Mark E. Sunderlin ’84 chose Shenandoah University because he had great experiences as a high school student when he attended music camps, concerts and music-related events on campus. Sunderlin originally enrolled as a music major, but later decided to switch to math/computer science. With switching his major, he thought about also changing schools, but realized that Shenandoah was the place for him.
“I considered switching colleges, but I loved the small college atmosphere of Shenandoah, where you knew all your professors and you had friends and got to socialize with students across all different majors, with all different points of view,” said Sunderlin.
Though he was no longer a music major, he continued to play in the concert band and loved every minute of it. One of Sunderlin’s fondest memories of Shenandoah was being assigned to do statistics for the men’s basketball team for a class project. He ended up attending all of the games, whether they were home or away, and ended up doing more than just collecting stats. He did anything to help and ultimately became part of the team.
“Even though it has grown since my time, Shenandoah still offers an outstanding opportunity for a student who wishes to be in a smaller university setting where you are part of a community, and not just a face in the crowd,” said Sunderlin. “At the same time, the learning opportunity is anything but small! Shenandoah offers a world-class education with faculty who are experts in their fields.”
Sunderlin is now a principal data engineer at Yahoo. The company is a global media and tech company connecting almost a billion people to their passions – from finance and commerce to gaming and news. Sunderlin designs systems that allow for gathering, storage, organization, retrial, correlation and analysis of the massive amounts of data generated by Yahoo. In addition to his primary job as a data engineer, he is an adjunct assistant professor of information technology at Laurel Ridge Community College. In 2020, he received the George B. Vaughan Leadership Award for Outstanding Adjunct Faculty from the Virginia Community College System.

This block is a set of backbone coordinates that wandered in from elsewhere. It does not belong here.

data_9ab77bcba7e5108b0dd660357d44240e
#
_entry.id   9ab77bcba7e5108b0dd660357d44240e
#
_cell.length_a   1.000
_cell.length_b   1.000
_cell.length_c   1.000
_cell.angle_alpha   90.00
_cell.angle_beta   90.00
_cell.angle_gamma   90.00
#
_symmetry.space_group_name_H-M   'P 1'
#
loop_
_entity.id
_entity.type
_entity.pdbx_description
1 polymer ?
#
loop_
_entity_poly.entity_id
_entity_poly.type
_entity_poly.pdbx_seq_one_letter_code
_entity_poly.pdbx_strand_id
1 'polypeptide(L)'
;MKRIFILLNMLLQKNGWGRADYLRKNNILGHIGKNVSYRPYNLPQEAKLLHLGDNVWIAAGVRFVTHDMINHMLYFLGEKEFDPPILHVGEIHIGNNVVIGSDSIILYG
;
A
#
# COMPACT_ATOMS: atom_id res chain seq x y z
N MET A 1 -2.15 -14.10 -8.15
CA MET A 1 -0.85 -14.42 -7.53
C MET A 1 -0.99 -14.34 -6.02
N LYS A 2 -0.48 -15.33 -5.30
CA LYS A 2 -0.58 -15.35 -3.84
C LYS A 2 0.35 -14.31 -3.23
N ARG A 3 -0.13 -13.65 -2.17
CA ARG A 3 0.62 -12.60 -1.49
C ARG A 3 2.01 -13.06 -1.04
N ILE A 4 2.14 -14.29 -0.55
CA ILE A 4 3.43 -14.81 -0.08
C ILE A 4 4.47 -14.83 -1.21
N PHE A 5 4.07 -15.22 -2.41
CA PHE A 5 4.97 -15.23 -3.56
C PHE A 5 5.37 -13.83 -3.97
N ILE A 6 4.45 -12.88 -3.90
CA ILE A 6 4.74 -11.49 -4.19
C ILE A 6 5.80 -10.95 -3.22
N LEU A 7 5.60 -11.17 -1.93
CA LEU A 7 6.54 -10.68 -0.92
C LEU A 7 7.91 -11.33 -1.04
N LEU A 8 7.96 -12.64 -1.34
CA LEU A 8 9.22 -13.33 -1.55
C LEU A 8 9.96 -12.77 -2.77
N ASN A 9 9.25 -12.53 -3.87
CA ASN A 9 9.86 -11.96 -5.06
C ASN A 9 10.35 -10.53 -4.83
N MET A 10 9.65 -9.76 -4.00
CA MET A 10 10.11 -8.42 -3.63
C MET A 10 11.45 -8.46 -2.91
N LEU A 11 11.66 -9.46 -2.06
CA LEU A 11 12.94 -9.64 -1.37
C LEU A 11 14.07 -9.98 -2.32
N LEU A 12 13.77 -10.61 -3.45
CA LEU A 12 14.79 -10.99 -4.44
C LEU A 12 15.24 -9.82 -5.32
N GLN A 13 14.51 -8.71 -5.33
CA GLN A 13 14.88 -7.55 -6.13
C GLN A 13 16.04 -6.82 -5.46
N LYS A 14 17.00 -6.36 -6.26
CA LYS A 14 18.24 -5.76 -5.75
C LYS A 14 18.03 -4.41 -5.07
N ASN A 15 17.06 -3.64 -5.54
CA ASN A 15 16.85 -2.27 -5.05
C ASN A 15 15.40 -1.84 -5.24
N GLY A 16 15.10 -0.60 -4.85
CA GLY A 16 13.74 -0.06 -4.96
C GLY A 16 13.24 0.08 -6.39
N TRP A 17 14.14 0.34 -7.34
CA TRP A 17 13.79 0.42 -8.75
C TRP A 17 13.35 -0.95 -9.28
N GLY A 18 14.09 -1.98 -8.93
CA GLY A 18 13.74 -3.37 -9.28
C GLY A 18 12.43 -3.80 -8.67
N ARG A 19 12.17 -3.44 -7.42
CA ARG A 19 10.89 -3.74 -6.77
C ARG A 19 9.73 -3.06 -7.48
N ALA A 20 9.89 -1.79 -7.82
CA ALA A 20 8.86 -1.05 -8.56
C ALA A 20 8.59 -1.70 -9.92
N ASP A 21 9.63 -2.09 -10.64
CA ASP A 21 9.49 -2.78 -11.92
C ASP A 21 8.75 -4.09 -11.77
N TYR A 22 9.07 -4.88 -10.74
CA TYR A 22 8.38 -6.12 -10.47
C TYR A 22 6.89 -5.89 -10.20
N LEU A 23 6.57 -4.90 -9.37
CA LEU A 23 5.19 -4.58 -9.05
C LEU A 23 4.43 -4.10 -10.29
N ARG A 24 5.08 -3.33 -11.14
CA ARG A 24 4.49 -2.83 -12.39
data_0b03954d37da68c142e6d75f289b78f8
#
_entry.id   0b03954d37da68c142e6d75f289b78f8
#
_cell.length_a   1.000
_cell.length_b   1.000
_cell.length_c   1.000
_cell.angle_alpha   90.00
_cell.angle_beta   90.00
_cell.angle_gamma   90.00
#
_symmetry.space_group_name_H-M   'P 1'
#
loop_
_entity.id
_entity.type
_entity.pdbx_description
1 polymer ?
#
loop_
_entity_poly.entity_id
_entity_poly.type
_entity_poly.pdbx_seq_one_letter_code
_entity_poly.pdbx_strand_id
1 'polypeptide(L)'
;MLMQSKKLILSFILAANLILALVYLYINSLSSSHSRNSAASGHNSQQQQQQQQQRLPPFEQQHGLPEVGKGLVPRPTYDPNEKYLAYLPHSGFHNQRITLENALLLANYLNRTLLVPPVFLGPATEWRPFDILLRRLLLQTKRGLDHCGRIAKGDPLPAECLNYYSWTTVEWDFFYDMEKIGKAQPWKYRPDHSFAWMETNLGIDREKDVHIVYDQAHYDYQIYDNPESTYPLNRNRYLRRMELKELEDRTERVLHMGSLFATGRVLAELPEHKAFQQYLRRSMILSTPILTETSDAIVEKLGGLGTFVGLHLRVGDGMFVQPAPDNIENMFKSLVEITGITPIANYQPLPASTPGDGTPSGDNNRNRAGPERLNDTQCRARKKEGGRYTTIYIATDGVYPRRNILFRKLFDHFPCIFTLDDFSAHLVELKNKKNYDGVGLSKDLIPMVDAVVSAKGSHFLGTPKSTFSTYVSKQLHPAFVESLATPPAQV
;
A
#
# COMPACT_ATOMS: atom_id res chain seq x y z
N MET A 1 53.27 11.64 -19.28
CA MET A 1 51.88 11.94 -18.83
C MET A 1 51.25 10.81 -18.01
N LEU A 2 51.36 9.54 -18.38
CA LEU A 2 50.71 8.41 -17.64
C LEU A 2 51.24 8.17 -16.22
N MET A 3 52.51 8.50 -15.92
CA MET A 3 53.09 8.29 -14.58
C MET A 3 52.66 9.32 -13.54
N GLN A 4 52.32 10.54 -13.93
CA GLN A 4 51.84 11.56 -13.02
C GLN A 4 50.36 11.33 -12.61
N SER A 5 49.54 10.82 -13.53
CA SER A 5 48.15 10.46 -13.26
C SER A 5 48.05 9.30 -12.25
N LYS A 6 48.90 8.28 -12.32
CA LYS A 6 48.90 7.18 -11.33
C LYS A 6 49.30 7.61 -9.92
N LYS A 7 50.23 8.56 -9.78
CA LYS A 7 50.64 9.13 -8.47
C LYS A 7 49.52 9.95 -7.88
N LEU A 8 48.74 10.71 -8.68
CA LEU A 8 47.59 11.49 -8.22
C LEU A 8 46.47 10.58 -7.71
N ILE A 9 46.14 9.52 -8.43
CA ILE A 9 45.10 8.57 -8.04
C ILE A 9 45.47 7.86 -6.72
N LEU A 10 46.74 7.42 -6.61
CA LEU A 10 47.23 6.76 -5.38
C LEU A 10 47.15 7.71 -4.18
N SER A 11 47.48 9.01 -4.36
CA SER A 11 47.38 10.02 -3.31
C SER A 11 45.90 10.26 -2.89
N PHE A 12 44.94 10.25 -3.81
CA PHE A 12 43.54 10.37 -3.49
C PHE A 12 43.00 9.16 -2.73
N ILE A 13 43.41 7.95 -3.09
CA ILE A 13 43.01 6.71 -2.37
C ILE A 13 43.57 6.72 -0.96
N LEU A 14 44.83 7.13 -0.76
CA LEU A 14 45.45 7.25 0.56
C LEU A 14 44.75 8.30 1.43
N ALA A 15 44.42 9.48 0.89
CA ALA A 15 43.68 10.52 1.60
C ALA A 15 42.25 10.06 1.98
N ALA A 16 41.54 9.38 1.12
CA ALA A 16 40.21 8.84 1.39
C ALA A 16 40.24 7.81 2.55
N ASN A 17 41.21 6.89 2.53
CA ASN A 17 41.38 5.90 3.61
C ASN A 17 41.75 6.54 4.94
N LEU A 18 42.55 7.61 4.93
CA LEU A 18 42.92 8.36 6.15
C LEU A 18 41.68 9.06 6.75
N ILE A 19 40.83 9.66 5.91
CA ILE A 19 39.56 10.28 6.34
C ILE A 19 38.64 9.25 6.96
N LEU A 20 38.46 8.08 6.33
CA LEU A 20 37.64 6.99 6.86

Sunderlin says most rewarding part of working for Yahoo has been, “Creating systems that turn ‘data’ into actionable intelligence which gives management the insights they need to continuously increase the revenue and profit of the company.”
He believes that Shenandoah provided him with hands-on experience he would need in his career field with the school’s mini-computer and the then “new” microcomputers. With his work-study position, Sunderlin was able to build on his skill set outside of the classroom as well. Beyond the classroom, his work-study assignments were using the computers to help the school. “Having paid, hands-on experience with the smaller computers jump-started my career, allowing me to be competitive in the job market right from graduation,” said Sunderlin.
Sunderlin’s advice to students is: “Do whatever it takes to come out of college with experience as well as your degree. Develop a computer system for your fraternity/sorority or for your church, build your own (even small) app for the iPhone or Android, anything to demonstrate to an employer that you can build applications outside of the academic environment!”